September 18, 2012: Joshuah Delos Santos, 13, Death by Suicide
We have failed yet another one. On Tuesday, September 18th, 13-year-old Joshuah Delos Santos took his own life. Martha Angelica Gonzales wrote this about her cousin, Joshuah:
Imagine being 13 and thinking about ending your life because you are being bullied… No one to turn to because you feel like speaking out will fuel the fire. So you hide from everyone and mask it with a smile because you don’t want to make it a big deal. Then, the day comes where you can’t take anymore and have that moment’s courage to end all the pain and suffering inside of you.
That day came. The morning of September 18, 2012, my cousin Joshuah Allen Delos Santos decided to end his life because he was being bullied.
Please have a heart and make a difference by raising awareness about Bullying before it’s too late. Josh did now show signs of being bullied. Dont wait for the next victim to end their life because of bullies. Stand up. Speak out!
Joshuah must have endured some intense bullying, and probably for quite a while, to be pushed to the point of ending his life. Several things really stand out, for me at least, about this tragedy:
1.Once again, the authorities swept the bullying element right off the table and under the carpet: ”…police have not been able to find any evidence to corroborate those claims.
“There’s nothing in our investigation at this point in time that he was bullied at all,” said Nanticoke police Chief Bill Shulz in a phone interview Wednesday.” As is the case far too often, there seems to be a rush-to-judgement to take the bullying element out of the picture.
2.According to everything I’ve read, Joshuah dealt with this all on his own. He kept it in. No one knew what he was going through. That is, until Tuesday.
I don’t know what it’s going to take to compel the authorities, from the school administrators to the law enforcement agencies, to stop running from the reality of the menace of bullying. Far too often I’ve reported cases of teen suicides where everyone close to the situation acknowledged that bullying was the culprit only to have the school officials and law enforcement agency in place at the time completely dismiss it. Many schools, including Joshuah’s, now have zero-tolerance bullying policies on the books. Yet, when we lose another teenager to suicide, and everyone close to the victim screams to the top of their lungs BULLYING, the authorities tuck their tails and run, quick to release “official” statements that bullying wasn’t involved. Like Bill Shulz did in this case.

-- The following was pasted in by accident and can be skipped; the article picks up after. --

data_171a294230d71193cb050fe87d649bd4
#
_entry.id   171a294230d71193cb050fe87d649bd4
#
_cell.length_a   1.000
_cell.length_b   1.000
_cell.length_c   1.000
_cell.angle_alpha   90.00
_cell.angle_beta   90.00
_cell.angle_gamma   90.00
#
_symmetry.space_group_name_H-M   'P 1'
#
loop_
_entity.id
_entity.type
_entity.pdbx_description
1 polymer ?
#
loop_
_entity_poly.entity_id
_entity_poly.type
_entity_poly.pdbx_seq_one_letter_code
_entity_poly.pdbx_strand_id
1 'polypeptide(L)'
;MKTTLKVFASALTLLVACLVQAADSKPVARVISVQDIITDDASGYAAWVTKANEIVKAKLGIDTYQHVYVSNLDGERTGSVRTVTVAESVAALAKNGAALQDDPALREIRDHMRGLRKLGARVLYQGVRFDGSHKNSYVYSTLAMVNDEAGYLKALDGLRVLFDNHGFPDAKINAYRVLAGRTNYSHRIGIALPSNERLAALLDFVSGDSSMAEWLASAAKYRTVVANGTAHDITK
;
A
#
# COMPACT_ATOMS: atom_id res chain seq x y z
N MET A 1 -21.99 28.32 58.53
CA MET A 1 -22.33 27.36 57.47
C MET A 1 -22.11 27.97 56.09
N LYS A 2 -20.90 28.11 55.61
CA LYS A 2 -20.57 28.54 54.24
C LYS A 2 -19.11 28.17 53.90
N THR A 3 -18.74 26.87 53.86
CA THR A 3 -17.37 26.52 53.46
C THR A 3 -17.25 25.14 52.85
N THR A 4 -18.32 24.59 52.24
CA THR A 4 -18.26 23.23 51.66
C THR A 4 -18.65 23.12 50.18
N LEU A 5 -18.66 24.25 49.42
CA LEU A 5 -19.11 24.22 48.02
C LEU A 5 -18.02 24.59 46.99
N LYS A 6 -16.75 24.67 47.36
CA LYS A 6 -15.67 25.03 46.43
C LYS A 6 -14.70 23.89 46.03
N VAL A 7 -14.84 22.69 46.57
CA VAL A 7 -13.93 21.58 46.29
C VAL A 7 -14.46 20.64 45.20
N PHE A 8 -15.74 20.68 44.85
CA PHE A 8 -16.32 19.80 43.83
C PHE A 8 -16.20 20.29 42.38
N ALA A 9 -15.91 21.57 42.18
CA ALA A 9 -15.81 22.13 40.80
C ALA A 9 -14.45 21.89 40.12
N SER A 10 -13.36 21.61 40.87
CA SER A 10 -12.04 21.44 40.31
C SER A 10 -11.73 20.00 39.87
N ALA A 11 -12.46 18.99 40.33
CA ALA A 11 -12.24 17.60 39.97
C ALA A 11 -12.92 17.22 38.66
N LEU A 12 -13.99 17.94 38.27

Zero tolerance is the perfect answer, and it looks great on paper. It’s sounds even better to be able to tell the parents at the beginning of the new school year that, “yes, we have a ‘zero-tolerance’ policy on bullying.” But, what does that mean? What good is “zero-tolerance” when kids are still being bullied to the point of wanting to end their lives? ”Zero-tolerance” is a great policy. It looks and sounds great; however, this is real life. And, in the real world, words without action are meaningless. ”Zero-tolerance” could’ve, and probably would’ve, saved Joshuah Delos Santos’ life had it been enforced rather than just in theory.
Like many young suicide victims before him, Joshuah kept all of the torment in. His sister, Nicole, said: ”He was really good at hiding his feelings”. Part of the pain that his family and friends will have to cope with for a long time to come is the fact that no one knew of his inner struggles. But, in order for anyone to know, it is imperative for youngsters everywhere to understand that it is completely okay, even expected!, for them to speak up and speak out. This has to be instilled at a very early age. Speak up. And, don’t stop speaking up until someone hears you! I’m 100% convinced that it works. It may not work 100% of the time. However, if it works only 85% of the time, imagine the dramatic drop in bully-related suicides.
We must create a culture in where young people, like Joshuah, know in their heart of hearts that they can speak up and out, and there will be someone, anyone!, who will indeed listen and try to help. In the homes. In the schools. Everywhere. It’s has to happen if we’re ever going to see this devastating trend begin to reverse. Indeed, the policy in place where Joshuah went to school can be very good:
The Greater Nanticoke Area School District, where Joshuah attended eighth grade, has a “zero tolerance” bullying policy and an anonymous “bullying report form” on the district website.
They have to have the confidence that talking about it, speaking up, speaking out will make a difference. Too many of them are afraid that speaking up will only make things worse. And, that’s our fault as adults. We, as a society, are failing these young people miserably. These suicides are very much preventable. It’s imperative that we stop shaking our collective head, complaining about how bad this has gotten (which it has), and start taking strong, positive action to make this go away. It’s not going to go away on its own. It’s not going to go away with concerted effort.
Joshuah, rest in peace. You can’t be tormented now.
– Doris Shinn